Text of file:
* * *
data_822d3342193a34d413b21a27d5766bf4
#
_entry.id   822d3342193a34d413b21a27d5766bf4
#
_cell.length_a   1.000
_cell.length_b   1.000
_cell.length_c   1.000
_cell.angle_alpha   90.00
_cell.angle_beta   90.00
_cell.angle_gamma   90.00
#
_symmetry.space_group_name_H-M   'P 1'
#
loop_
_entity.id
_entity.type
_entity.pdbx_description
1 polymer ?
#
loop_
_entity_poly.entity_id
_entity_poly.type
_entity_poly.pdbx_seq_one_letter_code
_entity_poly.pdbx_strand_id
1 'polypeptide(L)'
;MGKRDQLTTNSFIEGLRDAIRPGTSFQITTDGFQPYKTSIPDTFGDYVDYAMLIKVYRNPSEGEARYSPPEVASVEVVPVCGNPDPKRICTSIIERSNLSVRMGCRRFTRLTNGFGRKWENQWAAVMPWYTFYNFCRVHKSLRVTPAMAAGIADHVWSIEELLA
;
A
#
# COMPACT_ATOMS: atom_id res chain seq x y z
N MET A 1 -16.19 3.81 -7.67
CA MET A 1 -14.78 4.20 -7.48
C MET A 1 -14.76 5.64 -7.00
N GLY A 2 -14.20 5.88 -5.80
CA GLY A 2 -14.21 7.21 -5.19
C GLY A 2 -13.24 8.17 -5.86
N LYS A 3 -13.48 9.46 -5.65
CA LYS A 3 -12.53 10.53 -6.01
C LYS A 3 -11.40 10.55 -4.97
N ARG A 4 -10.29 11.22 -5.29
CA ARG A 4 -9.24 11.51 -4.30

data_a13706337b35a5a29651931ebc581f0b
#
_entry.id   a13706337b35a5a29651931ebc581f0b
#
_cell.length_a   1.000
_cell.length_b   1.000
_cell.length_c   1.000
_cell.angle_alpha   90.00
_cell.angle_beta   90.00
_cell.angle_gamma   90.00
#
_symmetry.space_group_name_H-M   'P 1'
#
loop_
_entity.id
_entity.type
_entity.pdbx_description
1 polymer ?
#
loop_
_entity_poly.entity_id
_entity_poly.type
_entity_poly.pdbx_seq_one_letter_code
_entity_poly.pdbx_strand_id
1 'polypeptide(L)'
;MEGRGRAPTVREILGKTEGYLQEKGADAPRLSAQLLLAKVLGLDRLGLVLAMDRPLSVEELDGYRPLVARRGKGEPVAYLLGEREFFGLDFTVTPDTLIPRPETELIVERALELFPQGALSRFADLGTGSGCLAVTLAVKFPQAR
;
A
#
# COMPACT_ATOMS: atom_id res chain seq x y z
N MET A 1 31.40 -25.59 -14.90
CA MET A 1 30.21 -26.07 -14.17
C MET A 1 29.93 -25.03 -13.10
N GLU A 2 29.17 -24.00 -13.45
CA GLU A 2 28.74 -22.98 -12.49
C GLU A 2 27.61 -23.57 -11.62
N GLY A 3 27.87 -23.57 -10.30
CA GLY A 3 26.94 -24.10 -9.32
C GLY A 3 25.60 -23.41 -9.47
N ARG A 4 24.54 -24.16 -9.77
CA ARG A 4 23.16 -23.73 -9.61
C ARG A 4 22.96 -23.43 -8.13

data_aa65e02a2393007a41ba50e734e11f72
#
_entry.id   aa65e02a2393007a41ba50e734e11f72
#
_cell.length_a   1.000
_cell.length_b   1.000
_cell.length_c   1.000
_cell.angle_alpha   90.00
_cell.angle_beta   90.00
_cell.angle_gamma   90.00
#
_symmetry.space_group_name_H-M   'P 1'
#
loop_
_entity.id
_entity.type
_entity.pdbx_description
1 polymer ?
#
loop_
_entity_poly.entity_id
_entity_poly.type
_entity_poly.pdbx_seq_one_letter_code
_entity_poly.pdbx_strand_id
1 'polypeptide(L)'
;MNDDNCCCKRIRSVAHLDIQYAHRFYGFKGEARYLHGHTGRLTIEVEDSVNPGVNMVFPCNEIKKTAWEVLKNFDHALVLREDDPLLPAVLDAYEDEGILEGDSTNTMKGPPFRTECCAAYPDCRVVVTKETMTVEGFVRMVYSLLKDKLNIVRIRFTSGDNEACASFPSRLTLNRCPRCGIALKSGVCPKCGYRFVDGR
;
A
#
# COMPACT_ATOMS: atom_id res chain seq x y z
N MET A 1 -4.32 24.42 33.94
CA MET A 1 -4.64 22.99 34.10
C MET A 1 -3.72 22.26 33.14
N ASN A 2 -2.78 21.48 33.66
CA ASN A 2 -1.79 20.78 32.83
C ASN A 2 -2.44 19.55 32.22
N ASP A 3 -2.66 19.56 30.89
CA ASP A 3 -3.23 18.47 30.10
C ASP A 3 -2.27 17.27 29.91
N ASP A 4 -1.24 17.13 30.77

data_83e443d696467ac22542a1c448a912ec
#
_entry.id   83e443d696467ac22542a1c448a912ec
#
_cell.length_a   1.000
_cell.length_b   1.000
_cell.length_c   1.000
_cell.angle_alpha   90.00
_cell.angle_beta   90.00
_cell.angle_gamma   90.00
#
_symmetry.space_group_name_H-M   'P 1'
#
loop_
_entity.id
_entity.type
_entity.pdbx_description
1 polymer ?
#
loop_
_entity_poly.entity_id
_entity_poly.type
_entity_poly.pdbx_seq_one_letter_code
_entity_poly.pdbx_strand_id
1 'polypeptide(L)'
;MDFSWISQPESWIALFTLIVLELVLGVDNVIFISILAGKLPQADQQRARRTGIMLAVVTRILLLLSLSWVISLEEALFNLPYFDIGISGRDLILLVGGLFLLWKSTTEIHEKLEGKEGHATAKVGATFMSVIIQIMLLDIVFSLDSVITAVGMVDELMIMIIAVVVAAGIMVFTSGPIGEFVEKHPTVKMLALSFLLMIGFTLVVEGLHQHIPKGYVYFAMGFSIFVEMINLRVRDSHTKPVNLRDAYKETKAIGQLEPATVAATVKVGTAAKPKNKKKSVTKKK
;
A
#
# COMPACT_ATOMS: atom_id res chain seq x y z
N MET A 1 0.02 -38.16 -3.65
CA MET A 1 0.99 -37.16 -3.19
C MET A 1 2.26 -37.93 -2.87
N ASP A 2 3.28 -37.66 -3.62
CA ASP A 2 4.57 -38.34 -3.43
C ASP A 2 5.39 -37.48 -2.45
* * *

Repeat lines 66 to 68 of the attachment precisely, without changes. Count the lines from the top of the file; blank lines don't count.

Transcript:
1 'polypeptide(L)'
;MEGRGRAPTVREILGKTEGYLQEKGADAPRLSAQLLLAKVLGLDRLGLVLAMDRPLSVEELDGYRPLVARRGKGEPVAYLLGEREFFGLDFTVTPDTLIPRPETELIVERALELFPQGALSRFADLGTGSGCLAVTLAVKFPQAR
;